Adaptability is one of the key skills in a 21st century career. CABA , a charity that supports accountants and their close families with career and personal development, has created an adaptability tool to give you an insight into your adaptability and how to improve it. (I’ll declare an interest here: I deliver some of CABA’s training.) The course is based on research by Bimrose and Brown at the University of Warwick who identified five key but interrelated competencies: concern, control, curiosity commitment and confidence. Although it’s aimed at chartered accountants, much of CABA’s content is relevant to everyone.

What prompts career pivots?

Some people just fall out of love with their job. Others find themselves in a role they didn’t choose so much as fall into, maybe due to life circumstances, and are only later able to plan what they really want to do with their career. Others still have major life events which force them to re-evaluate what’s important to them. Sometimes a pivot is prompted by adapting to a changing landscape where new job roles emerge and exciting opportunities attract people to trying something different.

If, like many people, you started your career as a teenager or in your early 20s, the decisions you made then which forged your path so far may not be the right ones for you any longer. I often hear people talk about how they chose a path based on advice from teachers or parents and have then felt trapped in that career long-term once they have responsibilities.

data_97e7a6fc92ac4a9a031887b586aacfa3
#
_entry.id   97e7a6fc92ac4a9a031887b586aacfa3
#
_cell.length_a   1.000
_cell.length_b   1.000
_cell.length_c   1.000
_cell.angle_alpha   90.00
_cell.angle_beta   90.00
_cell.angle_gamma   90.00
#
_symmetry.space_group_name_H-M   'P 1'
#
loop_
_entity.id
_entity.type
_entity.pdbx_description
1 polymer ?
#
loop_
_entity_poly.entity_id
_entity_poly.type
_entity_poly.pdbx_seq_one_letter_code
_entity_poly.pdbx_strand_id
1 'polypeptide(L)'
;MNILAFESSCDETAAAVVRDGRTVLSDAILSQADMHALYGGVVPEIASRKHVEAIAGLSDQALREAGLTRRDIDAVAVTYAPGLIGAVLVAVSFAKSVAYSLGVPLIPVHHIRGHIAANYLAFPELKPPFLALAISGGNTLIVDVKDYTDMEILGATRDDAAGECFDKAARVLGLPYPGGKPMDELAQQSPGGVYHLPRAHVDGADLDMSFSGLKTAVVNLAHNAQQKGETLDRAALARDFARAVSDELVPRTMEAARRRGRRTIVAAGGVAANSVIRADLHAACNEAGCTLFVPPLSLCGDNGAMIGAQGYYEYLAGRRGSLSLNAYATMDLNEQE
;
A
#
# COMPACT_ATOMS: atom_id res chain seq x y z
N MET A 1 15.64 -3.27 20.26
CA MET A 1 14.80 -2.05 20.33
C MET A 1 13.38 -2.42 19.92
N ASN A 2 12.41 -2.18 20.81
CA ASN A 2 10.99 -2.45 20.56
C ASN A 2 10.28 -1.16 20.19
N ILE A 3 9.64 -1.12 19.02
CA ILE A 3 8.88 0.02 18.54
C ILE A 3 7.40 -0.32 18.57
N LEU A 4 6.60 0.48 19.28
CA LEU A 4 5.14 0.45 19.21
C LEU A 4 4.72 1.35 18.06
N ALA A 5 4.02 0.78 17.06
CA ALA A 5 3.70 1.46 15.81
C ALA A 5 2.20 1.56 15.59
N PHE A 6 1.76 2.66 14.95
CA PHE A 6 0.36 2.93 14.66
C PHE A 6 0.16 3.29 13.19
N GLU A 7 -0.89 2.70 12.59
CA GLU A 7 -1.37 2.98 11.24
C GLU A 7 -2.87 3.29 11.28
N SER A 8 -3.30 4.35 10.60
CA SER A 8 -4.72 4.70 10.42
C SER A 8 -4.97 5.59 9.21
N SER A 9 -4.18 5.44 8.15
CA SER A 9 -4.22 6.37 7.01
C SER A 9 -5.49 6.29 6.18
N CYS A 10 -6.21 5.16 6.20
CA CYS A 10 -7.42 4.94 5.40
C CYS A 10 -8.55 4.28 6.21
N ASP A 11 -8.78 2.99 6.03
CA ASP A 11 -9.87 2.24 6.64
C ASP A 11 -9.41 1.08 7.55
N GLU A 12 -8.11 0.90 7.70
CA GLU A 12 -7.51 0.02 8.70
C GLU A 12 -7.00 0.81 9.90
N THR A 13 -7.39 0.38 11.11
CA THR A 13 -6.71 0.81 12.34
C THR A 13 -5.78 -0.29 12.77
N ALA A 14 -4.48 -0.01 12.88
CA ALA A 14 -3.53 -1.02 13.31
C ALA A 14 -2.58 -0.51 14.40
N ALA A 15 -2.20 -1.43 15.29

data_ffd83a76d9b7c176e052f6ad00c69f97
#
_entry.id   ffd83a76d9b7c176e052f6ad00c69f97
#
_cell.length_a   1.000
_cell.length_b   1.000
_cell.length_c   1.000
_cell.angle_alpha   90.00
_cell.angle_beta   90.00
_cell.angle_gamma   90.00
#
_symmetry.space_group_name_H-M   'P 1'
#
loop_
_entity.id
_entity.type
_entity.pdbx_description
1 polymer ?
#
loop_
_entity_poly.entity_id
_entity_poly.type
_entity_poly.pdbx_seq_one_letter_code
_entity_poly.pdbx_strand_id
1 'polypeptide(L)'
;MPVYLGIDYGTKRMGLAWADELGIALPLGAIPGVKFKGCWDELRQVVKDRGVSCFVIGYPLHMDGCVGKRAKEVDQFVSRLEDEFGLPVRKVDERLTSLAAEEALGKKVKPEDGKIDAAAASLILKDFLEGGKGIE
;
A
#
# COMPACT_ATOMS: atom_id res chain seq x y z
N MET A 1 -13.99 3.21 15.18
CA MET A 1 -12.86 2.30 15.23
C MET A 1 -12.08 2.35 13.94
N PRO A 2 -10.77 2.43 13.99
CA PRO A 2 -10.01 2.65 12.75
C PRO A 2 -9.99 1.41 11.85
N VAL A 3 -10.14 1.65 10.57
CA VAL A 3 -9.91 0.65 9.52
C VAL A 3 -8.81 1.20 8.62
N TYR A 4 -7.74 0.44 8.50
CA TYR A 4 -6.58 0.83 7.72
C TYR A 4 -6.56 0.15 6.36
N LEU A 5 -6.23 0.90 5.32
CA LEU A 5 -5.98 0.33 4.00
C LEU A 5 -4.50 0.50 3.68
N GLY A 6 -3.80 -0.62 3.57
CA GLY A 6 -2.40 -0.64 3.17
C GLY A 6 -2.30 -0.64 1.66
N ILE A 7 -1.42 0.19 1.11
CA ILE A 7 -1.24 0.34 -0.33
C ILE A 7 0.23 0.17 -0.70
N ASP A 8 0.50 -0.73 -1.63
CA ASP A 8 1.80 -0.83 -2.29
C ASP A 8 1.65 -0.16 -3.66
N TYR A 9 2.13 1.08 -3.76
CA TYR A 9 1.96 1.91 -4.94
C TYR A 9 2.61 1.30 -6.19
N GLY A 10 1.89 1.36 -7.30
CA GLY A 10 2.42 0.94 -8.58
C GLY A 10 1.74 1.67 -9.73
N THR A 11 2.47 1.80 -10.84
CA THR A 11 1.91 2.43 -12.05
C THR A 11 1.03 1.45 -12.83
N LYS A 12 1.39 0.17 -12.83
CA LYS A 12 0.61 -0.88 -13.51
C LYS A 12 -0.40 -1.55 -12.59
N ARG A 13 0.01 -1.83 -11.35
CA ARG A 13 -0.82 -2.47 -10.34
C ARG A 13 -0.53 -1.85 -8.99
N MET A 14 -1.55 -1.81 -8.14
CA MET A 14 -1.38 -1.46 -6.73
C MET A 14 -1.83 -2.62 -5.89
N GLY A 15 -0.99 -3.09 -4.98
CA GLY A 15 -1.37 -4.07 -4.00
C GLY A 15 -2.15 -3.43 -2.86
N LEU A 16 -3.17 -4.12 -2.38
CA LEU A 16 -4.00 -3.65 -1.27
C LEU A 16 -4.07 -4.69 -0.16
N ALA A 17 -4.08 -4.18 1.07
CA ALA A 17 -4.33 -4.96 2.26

You might be in the fortunate position of being able to plan your own career pivot, but many people also have a pivot forced upon them.

When Thomas Cook closed its doors there were thousands of travel agents, holiday reps and cabin crew, plus all of the back-office staff, suddenly looking for new jobs. Not all of them will have been able to find one in the same role, or even the same industry. Given the impact of Covid-19, many have had to pivot using their existing skillset in a different way, or by making a compete career change to a new field altogether.

How do you know if a career pivot is right for you?

You need to take time to assess and decide if a pivot is right for you, but a smaller pivot can be less scary than a total career change.  People often fear a complete leap to something new as it feels so risky. I would encourage you to take your time to think through your motivation for changing course and what you are hoping to gain from the move. Pivots often involve taking a transferable skillset and applying it in a new industry or role, so taking some time to really know yourself can be really important. I’ve given tips on this before in this blog.

Sometimes, there are safe routes to help you career pivot. You might get the opportunity of a secondment to a new area, which will allow you to try something out for size with the comfort of knowing your old job is available to you to go back to.  Volunteering is another way of testing out something to see if it really is going to be right for you too.

I would love to hear some of your stories of successful career pivots and how it happened for you!

If you want some objective and independent support to think through your next career move – whether or not that’s a career pivot, give me a call to set up a free chemistry session.


Photo by Tanner Larson on Unsplash